IBM faces tough barriers to adoption and profitability for its Watson AI platform, according to a note from financial analyst firm Jefferies LLC.
The problems? Watson requires "hefty services component." IBM is also "outgunned in the war for AI talent and will likely see increased competition" and "returns on IBM investments aren't likely to be above the cost of capital," according to the note from James Kisner, Jefferies senior vice president, IT hardware and communications infrastructure equities research, sent Wednesday.
To be sure, the opportunity is big. A wide range of organizations are exploring using AI in their business, mostly machine learning and deep learning for image recognition, but the competitive environment doesn't favor IBM, Jefferies says.
Watson servers. Photo source: IBM.
IBM Watson is "one of the most complete cognitive platforms available in the marketplace today" but "many new engagements require significant consulting work to gather and curate data, making some organizations balky at engaging with IBM," Kisner says.
And IBM faces a competitive market, with investments growing over 50% to $4.25 billion, and a whopping 1,900 startups. Moreover, other companies are doing more than IBM to attract talent -- "Amazon, for example, has more than 10x the job listings of IBM," Kisner says.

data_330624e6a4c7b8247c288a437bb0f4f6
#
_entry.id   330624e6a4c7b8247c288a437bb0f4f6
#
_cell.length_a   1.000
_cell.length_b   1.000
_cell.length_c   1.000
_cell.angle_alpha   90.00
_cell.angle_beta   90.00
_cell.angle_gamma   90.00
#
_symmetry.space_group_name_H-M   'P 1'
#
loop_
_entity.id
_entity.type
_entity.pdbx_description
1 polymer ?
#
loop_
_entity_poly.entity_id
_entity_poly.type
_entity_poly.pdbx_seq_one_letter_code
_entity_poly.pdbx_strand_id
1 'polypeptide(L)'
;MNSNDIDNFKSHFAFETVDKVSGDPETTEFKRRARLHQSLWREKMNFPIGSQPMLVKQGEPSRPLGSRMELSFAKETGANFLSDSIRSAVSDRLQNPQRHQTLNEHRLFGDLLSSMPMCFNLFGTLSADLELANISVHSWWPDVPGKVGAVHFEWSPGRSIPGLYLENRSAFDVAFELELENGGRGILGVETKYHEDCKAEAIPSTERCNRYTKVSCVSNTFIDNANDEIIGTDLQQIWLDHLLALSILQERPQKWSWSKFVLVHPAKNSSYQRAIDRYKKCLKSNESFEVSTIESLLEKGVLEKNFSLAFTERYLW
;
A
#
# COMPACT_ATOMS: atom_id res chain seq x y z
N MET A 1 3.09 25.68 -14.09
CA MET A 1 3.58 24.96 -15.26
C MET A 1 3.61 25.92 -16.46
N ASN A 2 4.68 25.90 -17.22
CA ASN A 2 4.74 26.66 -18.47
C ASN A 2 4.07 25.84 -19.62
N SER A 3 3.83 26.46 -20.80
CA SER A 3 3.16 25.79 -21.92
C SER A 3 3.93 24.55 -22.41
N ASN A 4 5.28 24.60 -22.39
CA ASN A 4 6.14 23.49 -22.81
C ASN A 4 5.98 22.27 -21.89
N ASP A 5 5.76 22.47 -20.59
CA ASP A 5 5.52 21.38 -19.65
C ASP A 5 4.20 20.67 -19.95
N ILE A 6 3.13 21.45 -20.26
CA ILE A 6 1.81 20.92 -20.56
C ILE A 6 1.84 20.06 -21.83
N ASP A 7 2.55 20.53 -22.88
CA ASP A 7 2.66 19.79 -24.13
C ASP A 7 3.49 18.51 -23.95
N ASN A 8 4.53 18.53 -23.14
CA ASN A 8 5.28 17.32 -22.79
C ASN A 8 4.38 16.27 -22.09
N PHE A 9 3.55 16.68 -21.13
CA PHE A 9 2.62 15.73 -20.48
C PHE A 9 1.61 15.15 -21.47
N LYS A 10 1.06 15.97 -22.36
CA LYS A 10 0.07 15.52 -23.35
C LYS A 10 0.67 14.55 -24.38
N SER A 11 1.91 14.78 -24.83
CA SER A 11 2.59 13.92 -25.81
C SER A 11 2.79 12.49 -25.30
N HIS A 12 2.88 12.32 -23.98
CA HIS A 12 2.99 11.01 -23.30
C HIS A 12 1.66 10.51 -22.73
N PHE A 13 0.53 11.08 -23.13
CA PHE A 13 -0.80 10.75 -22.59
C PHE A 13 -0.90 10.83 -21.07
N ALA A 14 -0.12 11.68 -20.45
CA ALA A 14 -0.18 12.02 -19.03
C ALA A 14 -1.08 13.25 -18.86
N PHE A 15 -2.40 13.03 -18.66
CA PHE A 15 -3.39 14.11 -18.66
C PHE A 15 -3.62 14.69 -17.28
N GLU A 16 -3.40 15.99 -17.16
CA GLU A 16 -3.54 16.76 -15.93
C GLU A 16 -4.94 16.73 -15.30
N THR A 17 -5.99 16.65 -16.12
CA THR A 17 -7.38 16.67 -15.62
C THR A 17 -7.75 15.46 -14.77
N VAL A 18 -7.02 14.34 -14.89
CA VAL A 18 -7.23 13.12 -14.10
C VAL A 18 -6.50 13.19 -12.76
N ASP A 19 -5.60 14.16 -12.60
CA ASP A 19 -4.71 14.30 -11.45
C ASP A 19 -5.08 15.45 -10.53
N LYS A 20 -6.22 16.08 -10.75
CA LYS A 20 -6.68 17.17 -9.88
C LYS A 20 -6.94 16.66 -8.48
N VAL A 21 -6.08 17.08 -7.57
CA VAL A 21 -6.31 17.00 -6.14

As for profitability, IBM "barely recoups its cost of capital from AI investments," Kisner says.
Jefferies reiterated its "underperform" rating for IBM.
IBM traded at $153.70, up $0.34% on Wednesday.
IBM did not respond to a request for comment.
However, in past statements IBM acknowledges that its Watson services are high-touch. They're customized to individual companies and based on in-depth knowledge of vertical industries including finance and health. It's a big-ticket purchase -- but delivers big-ticket value, IBM says.
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In contrast, IBM's public cloud competitors Amazon Web Services and Microsoft Azure are focused on delivering tools to allow enterprises and cloud application providers to build their own services based on AI.
IBM is looking to Watson, cloud and related services -- which IBM calls "strategic imperatives" -- to counter the drag that its legacy business has on earnings. Overall revenue has fallen 20 quarters in a row as of the quarter ending March 31, to $18.2 billion, down 3% year-over-year. But strategic imperatives revenue was $7.2 billion, up 12% year-over-year. (See Legacy Business Still Dragging IBM Down.)
IBM on Wednesday announced it is expanding Watson into new territory, offering Watson services to automate and streamline IT support for enterprise customers. (See IBM Automates IT Services With Watson.)
— Mitch Wagner Editor, Enterprise Cloud News